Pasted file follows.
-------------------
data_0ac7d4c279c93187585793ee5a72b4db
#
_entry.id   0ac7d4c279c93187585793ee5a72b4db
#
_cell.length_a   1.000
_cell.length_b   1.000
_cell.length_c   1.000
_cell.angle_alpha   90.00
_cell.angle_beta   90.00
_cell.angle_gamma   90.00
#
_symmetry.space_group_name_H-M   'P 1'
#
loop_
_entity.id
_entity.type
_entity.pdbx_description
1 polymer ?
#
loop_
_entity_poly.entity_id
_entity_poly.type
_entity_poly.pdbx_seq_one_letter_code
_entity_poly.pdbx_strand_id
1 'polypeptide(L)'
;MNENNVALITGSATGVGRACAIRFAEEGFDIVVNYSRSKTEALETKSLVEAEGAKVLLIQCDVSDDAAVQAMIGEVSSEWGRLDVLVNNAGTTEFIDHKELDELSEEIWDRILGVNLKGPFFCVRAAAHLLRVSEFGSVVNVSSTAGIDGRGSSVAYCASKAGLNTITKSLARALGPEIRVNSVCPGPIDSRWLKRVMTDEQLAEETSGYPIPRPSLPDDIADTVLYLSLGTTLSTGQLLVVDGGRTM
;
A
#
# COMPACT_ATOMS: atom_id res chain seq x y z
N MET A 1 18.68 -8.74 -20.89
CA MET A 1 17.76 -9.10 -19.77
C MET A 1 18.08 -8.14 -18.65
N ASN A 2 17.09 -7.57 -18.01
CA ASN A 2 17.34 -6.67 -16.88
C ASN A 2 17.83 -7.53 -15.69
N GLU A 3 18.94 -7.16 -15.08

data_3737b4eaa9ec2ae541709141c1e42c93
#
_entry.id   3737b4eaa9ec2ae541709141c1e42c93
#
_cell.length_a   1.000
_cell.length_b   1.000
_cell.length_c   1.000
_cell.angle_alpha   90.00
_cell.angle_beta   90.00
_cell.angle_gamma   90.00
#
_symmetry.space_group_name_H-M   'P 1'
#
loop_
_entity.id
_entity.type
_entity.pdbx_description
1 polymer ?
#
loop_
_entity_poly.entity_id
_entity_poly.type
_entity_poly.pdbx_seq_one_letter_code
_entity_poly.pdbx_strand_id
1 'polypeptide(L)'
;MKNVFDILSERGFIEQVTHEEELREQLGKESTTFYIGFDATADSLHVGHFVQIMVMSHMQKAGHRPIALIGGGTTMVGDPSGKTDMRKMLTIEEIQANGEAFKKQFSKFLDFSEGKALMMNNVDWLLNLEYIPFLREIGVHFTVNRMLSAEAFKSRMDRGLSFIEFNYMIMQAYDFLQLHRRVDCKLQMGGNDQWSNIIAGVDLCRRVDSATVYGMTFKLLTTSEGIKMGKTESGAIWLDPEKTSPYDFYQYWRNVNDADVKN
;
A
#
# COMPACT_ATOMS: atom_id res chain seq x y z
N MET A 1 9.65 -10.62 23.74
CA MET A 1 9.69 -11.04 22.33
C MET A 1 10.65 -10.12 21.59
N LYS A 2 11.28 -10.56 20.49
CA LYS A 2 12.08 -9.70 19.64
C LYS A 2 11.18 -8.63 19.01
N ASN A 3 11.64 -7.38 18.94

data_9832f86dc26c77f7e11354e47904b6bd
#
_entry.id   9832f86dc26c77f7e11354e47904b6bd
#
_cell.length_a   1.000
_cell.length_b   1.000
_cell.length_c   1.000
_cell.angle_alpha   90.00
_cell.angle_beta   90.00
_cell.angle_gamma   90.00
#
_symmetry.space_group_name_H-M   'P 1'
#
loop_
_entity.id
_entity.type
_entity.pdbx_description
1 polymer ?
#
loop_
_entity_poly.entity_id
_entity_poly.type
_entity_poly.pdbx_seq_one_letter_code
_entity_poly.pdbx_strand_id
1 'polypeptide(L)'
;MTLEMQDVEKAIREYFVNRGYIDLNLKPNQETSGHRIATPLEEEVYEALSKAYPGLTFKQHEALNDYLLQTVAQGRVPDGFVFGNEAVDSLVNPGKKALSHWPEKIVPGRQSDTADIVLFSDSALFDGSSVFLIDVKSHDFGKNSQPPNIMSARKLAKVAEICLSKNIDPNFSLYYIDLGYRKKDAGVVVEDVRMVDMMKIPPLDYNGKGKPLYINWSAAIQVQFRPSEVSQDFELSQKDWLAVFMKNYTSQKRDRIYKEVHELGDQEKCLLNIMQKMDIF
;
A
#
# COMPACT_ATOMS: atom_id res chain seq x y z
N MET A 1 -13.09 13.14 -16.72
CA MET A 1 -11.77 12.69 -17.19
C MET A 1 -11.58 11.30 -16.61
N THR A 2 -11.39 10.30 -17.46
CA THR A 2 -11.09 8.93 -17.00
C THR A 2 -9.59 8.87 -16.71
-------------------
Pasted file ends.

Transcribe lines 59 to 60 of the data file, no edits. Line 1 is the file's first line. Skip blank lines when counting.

_entity_poly.type
_entity_poly.pdbx_seq_one_letter_code